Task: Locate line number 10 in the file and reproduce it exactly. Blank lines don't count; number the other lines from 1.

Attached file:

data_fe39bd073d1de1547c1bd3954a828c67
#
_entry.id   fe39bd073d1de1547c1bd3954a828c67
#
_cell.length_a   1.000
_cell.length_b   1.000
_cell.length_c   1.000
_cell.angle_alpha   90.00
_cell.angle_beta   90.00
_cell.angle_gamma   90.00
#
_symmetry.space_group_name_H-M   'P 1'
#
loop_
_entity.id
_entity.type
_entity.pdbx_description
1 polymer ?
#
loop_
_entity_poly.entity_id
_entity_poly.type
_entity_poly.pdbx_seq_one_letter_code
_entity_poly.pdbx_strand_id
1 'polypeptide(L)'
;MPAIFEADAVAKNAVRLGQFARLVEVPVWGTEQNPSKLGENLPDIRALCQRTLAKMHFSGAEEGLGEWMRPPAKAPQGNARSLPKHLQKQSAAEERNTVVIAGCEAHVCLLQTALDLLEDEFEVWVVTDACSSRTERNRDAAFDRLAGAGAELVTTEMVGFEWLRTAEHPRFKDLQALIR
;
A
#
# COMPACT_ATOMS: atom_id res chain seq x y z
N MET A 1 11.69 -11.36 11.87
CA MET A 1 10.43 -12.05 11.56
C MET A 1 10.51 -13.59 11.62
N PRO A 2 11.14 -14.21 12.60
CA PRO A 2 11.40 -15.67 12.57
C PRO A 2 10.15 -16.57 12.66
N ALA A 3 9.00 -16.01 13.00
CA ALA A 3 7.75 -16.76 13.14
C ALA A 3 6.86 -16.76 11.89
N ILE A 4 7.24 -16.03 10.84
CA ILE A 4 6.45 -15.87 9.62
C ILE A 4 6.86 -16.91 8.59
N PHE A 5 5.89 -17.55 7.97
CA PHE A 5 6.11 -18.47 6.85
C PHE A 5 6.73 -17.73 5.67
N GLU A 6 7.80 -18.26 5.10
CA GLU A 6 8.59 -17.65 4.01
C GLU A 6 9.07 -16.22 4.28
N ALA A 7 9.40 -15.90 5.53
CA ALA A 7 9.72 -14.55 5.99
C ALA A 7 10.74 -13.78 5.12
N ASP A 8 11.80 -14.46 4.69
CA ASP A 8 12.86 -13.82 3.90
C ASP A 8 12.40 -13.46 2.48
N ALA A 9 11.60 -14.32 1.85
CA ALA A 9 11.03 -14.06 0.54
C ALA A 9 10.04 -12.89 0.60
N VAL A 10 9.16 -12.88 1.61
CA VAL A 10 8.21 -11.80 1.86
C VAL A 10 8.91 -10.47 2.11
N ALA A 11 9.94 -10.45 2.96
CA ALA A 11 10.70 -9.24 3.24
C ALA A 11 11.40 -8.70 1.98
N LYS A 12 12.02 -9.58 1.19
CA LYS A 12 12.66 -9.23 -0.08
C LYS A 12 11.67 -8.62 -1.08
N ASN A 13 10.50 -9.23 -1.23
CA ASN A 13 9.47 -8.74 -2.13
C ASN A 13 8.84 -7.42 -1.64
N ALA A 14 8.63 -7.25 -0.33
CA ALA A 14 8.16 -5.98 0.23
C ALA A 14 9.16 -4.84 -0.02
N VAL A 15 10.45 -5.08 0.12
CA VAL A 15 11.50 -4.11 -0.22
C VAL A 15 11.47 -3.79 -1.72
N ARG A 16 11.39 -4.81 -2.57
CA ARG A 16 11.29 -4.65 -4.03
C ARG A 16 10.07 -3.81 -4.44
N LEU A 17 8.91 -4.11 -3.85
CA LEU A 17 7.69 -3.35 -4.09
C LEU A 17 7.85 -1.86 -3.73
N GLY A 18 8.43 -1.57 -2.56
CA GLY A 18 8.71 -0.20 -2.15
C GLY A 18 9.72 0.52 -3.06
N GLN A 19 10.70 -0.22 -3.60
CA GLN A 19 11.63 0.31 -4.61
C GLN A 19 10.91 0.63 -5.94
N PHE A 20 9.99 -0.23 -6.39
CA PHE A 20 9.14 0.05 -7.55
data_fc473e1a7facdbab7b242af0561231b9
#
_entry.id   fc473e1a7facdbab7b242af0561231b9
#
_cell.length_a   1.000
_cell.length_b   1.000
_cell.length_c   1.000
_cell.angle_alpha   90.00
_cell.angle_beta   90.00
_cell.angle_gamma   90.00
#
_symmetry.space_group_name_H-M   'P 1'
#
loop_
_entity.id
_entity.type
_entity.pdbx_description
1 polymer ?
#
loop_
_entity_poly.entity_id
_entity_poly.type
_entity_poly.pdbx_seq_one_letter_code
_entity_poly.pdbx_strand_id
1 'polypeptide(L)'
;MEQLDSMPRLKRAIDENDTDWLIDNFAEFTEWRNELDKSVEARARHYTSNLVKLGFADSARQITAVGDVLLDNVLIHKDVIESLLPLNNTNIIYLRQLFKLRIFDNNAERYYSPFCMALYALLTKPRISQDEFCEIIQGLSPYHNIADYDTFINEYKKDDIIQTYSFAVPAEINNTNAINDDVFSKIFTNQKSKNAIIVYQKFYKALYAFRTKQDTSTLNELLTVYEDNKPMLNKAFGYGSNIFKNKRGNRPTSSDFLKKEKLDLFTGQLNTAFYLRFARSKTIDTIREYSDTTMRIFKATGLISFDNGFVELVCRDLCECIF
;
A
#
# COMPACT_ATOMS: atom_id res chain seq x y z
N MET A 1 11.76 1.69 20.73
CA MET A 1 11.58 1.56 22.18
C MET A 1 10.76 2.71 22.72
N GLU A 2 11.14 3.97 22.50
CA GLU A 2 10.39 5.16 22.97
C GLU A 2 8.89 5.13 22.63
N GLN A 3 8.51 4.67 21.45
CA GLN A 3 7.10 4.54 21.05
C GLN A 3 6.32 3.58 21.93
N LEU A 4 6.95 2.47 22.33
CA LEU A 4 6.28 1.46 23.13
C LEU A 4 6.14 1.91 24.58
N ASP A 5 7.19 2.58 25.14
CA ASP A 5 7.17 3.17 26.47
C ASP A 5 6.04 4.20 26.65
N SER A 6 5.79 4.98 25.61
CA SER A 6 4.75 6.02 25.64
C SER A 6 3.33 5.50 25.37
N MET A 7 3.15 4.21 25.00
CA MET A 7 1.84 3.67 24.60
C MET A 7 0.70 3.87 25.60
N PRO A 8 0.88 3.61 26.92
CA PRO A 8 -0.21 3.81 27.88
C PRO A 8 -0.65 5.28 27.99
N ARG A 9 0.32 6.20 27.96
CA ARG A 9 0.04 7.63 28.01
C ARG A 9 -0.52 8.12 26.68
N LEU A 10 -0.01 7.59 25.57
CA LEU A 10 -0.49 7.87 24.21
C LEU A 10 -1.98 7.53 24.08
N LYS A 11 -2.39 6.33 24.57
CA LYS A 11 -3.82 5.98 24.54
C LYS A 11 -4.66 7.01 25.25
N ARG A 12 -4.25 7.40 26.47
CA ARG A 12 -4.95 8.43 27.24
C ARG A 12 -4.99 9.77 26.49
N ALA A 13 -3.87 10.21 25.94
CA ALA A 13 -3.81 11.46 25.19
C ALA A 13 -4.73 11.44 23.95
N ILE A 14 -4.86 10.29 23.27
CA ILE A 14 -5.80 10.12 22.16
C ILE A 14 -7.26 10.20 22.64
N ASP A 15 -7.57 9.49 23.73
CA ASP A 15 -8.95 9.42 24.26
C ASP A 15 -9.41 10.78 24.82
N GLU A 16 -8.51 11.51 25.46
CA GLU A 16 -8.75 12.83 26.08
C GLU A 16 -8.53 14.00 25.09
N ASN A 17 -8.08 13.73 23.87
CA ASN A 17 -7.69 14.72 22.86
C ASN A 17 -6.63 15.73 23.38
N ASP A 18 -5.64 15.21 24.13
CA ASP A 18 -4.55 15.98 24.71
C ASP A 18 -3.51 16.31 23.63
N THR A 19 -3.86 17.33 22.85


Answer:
_cell.angle_gamma   90.00